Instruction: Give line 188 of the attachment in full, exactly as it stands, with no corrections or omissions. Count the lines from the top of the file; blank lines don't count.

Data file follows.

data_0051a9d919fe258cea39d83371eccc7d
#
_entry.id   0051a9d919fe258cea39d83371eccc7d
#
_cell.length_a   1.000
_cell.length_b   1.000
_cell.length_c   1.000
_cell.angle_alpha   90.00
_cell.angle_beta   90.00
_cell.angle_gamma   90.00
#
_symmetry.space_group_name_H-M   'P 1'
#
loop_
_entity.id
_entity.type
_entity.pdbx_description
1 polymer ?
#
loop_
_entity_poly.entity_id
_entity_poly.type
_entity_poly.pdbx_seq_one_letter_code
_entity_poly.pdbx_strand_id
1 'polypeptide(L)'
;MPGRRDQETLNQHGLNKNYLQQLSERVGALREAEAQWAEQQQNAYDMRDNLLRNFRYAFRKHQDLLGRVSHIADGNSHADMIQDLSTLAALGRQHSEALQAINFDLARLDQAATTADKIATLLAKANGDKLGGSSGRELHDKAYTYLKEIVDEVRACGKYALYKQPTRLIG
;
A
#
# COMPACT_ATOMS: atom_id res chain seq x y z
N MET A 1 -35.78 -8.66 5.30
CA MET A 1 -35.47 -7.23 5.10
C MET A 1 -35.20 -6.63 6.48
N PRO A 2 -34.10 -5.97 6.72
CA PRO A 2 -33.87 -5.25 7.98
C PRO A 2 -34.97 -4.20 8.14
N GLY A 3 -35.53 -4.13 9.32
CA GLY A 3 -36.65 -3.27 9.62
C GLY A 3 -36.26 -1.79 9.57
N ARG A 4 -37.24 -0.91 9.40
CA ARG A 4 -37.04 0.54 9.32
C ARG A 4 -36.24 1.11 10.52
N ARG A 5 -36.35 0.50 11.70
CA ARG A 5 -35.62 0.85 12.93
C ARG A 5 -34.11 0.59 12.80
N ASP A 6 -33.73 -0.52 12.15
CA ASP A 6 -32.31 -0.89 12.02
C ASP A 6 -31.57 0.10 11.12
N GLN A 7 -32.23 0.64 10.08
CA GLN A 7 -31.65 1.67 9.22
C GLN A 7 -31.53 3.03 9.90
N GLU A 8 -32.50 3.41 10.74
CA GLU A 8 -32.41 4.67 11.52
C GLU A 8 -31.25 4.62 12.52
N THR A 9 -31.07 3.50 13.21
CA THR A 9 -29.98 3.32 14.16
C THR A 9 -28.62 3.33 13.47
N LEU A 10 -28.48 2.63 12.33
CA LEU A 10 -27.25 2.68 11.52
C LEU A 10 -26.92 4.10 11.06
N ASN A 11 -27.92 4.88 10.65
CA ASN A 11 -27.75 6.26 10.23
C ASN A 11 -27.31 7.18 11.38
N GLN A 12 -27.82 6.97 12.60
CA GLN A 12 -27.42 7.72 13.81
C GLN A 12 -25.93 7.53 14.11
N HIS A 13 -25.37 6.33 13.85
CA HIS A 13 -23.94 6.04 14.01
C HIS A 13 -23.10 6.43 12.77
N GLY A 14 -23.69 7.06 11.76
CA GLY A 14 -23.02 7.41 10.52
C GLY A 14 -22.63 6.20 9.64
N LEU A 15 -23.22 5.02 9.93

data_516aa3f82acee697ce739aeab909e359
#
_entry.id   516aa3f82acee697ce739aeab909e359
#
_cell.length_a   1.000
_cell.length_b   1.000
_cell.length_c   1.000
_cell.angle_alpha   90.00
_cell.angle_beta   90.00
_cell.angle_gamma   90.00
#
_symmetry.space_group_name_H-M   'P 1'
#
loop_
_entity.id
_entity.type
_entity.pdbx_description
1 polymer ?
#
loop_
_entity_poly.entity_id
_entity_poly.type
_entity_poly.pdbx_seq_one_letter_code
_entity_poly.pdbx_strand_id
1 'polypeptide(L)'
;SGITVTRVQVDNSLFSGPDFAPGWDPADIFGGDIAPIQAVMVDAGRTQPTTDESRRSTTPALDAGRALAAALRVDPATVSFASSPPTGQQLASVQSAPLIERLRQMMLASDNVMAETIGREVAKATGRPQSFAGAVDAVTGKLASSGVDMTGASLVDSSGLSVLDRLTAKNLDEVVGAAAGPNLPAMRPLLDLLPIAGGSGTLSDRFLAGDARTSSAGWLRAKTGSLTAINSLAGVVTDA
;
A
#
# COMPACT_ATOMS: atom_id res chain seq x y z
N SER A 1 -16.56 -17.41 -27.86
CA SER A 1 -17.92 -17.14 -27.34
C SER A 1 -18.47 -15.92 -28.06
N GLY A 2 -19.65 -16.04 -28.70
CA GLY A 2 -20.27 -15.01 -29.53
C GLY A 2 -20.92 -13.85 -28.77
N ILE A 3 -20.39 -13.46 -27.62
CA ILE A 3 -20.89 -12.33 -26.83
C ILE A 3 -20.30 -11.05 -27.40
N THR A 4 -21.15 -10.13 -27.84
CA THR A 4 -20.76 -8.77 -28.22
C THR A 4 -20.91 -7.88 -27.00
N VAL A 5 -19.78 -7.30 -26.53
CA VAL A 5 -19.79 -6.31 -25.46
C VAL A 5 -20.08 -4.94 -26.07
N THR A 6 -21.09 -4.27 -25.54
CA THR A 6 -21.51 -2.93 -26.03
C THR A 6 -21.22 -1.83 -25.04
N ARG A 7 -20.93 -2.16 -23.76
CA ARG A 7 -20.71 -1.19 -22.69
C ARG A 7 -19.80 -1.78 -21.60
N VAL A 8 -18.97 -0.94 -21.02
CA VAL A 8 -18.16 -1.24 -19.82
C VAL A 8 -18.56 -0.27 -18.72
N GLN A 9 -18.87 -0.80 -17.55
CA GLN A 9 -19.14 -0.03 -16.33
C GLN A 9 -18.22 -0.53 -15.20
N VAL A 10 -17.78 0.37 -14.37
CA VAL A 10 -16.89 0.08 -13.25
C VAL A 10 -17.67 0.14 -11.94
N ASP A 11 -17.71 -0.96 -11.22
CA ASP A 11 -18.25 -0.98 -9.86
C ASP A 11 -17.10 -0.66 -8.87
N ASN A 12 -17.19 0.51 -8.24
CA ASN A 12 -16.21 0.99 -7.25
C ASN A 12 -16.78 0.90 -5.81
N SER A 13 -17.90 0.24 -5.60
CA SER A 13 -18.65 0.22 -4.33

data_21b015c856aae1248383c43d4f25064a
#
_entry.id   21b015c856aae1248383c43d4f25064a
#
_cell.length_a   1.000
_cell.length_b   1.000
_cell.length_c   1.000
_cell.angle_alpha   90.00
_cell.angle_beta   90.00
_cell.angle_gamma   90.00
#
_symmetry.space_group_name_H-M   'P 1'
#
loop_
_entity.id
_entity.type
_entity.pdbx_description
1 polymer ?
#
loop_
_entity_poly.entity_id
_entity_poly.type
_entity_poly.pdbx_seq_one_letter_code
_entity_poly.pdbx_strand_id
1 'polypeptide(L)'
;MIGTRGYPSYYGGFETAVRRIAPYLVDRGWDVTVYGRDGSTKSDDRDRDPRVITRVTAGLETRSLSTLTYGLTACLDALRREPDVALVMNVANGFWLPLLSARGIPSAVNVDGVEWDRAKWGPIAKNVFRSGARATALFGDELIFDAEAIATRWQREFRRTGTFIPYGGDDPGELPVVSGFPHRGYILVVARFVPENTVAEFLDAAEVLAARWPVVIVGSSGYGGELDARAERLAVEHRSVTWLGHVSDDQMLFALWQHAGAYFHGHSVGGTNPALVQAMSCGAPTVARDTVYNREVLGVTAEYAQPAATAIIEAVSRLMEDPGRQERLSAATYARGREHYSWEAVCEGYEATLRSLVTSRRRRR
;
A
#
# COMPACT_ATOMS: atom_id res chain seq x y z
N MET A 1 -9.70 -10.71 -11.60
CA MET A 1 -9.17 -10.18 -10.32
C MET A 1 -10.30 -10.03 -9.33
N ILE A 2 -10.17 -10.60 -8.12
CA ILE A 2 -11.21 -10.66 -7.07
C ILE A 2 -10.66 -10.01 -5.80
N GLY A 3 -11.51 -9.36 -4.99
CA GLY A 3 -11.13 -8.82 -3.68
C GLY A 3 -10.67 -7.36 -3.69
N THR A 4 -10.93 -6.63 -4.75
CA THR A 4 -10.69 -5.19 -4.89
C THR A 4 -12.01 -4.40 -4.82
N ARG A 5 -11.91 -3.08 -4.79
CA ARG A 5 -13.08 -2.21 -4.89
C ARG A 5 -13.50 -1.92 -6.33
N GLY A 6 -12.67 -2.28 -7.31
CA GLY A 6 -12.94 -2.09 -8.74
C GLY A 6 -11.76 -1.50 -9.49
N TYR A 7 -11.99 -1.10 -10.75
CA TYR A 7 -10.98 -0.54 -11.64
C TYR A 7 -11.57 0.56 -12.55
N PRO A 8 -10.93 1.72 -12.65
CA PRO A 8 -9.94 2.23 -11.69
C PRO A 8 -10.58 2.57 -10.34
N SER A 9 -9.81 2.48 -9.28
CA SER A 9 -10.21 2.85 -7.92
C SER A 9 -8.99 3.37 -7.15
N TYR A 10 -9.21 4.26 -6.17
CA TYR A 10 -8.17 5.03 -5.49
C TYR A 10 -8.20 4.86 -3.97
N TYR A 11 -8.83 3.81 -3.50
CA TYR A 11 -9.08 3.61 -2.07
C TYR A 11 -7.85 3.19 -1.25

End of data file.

CA GLY A 6 -12.94 -2.09 -8.74